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Building Organizations in a Movement Moment

I just read a fascinating article I thought would be of interest to the Leadership Learning Community. Authors Beth Zemsky and David Mann in their article Building Organizations in a Movement Moment describe how we are in a “movement moment.” This is being demonstrated in the ways that group identities are being reframed, new coalitions and partnerships are forming, connections among issues are being articulated, and there is greater focus on systemic change. So what does this movement moment mean for organizations? According to the authors, there is a blurring of organizational lines in structures, strategies and in how the actual work gets done. The article distinguishes “social change organizations” and “social movement organizations” and suggests that the planning process for each type of organization is radically different.

Social change organizations are nonprofit organizations that aim to address systemic problems in a way that will increase the power of marginalized groups, communities or interests. Social movement organizations address large-social issues, provide avenues for access to people outside traditional channels of power, form a collective identify and provide continuity for sustained interaction. Here’s why the planning process is so different for social change organizations and social movement organizations.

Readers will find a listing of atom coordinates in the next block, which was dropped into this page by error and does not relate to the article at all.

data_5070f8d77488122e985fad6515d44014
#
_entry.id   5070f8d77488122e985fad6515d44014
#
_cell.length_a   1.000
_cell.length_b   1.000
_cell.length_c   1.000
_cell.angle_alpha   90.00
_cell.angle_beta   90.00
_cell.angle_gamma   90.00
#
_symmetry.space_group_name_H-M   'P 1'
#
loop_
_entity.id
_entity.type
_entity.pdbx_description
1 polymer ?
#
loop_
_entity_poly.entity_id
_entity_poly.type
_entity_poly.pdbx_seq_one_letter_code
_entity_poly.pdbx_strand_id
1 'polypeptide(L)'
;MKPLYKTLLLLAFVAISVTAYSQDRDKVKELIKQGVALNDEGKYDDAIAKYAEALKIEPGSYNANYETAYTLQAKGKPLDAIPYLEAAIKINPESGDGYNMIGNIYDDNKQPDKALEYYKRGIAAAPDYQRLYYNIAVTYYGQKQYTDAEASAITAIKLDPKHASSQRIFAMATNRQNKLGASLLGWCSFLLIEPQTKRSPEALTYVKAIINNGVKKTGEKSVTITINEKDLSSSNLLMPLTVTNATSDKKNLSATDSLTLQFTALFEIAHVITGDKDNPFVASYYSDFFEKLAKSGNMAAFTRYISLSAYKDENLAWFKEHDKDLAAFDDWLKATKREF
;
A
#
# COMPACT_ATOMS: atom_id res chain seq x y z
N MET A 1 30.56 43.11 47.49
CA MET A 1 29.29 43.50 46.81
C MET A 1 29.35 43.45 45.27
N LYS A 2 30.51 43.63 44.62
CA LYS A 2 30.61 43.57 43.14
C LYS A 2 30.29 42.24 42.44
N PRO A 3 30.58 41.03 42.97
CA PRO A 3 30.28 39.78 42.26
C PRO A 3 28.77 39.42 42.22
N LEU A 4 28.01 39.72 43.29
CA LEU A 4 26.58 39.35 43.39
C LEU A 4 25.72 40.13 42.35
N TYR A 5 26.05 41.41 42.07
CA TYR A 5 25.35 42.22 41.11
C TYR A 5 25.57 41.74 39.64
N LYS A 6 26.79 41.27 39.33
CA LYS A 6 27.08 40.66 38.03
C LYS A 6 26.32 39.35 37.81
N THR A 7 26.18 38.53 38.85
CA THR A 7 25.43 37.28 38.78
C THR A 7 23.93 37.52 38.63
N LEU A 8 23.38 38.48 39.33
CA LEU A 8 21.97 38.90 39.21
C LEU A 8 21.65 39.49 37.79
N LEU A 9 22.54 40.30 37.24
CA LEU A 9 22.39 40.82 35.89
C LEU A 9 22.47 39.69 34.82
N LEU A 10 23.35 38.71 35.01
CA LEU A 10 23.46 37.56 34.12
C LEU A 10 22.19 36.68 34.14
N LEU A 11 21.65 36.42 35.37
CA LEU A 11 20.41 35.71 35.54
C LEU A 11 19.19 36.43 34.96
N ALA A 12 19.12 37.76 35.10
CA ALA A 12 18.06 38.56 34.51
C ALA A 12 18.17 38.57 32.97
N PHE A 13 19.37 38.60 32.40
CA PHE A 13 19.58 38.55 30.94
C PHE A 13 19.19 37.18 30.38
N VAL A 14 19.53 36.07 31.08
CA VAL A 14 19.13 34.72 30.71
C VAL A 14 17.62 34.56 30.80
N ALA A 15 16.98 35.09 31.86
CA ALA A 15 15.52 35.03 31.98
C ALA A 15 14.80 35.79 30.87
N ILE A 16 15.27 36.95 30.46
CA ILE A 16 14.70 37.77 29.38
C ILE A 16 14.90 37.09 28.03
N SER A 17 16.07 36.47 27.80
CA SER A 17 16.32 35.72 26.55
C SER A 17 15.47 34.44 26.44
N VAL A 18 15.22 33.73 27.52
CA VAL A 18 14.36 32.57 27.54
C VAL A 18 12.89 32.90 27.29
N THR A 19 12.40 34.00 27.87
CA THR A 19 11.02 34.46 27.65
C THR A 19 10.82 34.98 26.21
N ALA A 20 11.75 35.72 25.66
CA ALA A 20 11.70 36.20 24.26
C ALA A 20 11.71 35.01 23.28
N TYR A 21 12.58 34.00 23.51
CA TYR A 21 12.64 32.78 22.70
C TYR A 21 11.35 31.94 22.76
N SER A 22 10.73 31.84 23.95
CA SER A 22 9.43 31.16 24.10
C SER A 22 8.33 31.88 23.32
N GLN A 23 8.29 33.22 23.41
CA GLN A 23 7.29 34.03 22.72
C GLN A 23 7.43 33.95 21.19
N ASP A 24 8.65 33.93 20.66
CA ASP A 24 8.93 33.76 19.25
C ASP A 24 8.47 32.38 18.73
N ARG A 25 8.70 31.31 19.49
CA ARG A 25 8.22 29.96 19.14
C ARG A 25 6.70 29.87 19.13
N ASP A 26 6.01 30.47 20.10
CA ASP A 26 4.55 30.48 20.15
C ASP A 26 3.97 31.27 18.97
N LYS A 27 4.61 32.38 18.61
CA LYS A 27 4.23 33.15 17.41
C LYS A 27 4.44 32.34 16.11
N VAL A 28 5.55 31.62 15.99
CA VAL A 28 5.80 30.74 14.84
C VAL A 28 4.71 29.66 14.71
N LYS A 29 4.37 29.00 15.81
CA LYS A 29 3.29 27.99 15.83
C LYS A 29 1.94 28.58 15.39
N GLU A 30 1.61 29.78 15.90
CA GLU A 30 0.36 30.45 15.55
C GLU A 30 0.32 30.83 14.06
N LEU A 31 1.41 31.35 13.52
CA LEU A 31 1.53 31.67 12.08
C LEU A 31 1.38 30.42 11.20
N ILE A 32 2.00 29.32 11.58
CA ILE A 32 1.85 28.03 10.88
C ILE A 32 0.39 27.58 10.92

• Organizational permeability: Social change organizations have their stability and sustainability threatened by permeability; social movement organizations need permeability for organizational success.
  • Focus on Environmental Scan: Social change organizations seek to understand the current environment so they can determine the best way to function within it; social movement organizations analyze the current environment to provide information about how to change it.
  • Planning Horizon: Social change organizations have a 1-5 year planning horizon; social movement organizations look out 10-20 years with regular review and updates.

The article ends with a set of planning questions for organizations that are trying to link their strategic planning to movement building. The authors note that “essential to the process is a vision of a transformed result that is grounded in relationships with others.” Are you moving from being a social change organization to a social movement organization? How are you making this transition? What supports have you found to be most helpful?

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Building orgs in a movement moment.pdf429.23 KB